On April 10, 2020, the New York State Department of Health issued a Health Advisory, stating “[e]ffective immediately” hospitals “are required to permit a patient support person at the patient bedside for”:
Patients for whom a support person has been determined to be essential to the care of the patient (medically necessary) including patients with intellectual and/or developmental disabilities and patients with cognitive impairments including dementia.
The Health Advisory continued:
… the Department considers one support person at a time as essential to patient care in the emergency room or during hospitalization. For these hospitalized patients, especially with prolonged hospitalizations, the patient or family/caregiver may designate two support people; but only one support person may be present at a time. This support person can be the patient’s family, caregiver, or another person they chose.
If you have a family member with an intellectual disability and/or developmental disability who is in a hospital at this time, or who needs to go to a hospital, you should fill out this COVID-19 Disability form. While the form is to help medical professionals if your loved one with an intellectual and/or developmental disability enters the hospital for COVID-19 symptoms, the questions are not COVID-19 specific; instead, they help the medical professionals working with your loved one understand their specific issues and needs. If you are your family members’ Guardian, you should always carry a copy of your Letters of Guardianship on your person, and bring a copy to the hospital with you. Even if you are your family member’s Guardian, you should still complete the above-referenced form, as it is meant to assist those working with your family member. In addition, be prepared to advocate to be your family member’s support person in the hospital, including providing medical staff with the New York State Department of Health’s April 10th Health Advisory that explicitly allows for support persons for individual with intellectual and/or developmental disabilities.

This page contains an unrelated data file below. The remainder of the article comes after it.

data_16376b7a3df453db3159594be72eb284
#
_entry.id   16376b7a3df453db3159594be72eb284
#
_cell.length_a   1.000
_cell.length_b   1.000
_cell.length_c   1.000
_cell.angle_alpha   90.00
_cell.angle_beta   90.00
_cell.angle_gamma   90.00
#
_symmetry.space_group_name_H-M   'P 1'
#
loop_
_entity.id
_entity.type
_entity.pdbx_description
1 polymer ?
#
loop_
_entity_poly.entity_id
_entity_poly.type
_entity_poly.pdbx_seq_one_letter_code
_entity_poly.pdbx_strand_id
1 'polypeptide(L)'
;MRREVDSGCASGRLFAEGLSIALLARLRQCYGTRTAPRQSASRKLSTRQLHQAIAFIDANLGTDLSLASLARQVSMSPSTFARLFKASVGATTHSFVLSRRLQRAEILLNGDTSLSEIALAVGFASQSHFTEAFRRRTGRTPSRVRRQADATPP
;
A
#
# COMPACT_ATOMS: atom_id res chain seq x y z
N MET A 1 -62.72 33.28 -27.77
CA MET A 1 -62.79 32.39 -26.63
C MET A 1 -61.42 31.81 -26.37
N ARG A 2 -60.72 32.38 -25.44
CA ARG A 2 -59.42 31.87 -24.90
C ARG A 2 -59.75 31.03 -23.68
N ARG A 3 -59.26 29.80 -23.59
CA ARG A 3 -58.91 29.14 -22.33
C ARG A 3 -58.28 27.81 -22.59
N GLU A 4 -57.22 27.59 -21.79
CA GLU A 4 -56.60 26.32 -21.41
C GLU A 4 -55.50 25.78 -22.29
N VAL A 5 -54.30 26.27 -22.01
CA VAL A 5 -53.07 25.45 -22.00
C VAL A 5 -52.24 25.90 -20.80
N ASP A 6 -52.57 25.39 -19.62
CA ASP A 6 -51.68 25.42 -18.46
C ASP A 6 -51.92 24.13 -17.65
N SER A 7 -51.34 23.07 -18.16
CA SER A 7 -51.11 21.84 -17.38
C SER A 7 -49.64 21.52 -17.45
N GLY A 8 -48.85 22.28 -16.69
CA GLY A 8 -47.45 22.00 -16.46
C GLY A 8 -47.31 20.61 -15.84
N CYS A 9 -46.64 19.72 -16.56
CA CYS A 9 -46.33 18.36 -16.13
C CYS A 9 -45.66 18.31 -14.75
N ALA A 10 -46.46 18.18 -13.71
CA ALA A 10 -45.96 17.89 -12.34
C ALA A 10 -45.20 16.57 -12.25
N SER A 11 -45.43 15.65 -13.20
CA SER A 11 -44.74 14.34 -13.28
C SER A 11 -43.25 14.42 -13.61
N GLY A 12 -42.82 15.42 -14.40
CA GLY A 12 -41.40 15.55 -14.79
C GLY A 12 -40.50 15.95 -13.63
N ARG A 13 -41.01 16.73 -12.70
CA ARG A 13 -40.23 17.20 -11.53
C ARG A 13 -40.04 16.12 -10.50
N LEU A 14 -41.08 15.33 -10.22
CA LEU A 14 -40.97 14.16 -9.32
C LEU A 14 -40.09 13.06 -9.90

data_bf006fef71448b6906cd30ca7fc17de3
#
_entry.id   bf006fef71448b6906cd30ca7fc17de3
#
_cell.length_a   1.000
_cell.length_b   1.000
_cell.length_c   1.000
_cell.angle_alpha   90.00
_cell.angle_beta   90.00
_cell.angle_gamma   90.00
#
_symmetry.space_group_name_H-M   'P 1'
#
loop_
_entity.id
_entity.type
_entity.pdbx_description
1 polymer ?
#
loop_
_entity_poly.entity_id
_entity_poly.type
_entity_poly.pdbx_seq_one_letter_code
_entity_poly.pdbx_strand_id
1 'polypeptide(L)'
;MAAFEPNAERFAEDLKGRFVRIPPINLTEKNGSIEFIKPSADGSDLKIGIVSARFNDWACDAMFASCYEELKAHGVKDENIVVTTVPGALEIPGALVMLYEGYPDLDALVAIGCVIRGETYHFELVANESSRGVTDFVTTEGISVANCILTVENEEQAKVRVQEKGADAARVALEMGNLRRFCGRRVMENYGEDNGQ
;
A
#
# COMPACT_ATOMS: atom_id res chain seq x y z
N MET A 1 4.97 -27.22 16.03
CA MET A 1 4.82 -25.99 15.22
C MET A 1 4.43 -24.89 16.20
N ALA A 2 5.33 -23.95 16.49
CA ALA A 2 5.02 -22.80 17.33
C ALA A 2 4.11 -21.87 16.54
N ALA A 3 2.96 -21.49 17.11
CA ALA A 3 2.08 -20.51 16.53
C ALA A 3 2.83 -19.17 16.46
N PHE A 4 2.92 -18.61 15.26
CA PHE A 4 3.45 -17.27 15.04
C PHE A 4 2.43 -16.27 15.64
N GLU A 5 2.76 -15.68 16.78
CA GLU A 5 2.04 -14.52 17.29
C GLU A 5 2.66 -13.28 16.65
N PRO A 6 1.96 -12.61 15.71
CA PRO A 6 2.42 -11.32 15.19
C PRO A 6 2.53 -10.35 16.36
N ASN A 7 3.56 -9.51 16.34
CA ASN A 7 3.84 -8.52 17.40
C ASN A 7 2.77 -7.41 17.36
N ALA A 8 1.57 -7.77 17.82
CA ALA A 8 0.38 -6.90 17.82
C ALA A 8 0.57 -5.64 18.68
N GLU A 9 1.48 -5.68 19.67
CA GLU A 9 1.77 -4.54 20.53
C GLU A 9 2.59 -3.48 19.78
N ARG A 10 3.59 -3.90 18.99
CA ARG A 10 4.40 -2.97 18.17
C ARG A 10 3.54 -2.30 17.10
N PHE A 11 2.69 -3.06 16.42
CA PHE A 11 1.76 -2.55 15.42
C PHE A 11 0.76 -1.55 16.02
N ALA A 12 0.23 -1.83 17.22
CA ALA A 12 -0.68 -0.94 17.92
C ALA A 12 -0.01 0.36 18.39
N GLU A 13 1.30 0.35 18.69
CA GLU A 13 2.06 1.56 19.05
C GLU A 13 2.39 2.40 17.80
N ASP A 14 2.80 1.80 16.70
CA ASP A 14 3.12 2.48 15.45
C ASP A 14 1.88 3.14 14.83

New York State Department of Health Requires Hospitals to Allow Support Persons for Patients with Intellectual and/or Developmental Disabilities – by Alison Morris, Attorney, Cuddy Law Firm
We at the Cuddy Law Firm understand how nerve-wracking it can be to take your child or family member with special needs to the hospital at any time, and especially now. You and your loved one with special needs do have rights, and if you have any questions, we are here to assist you during this time.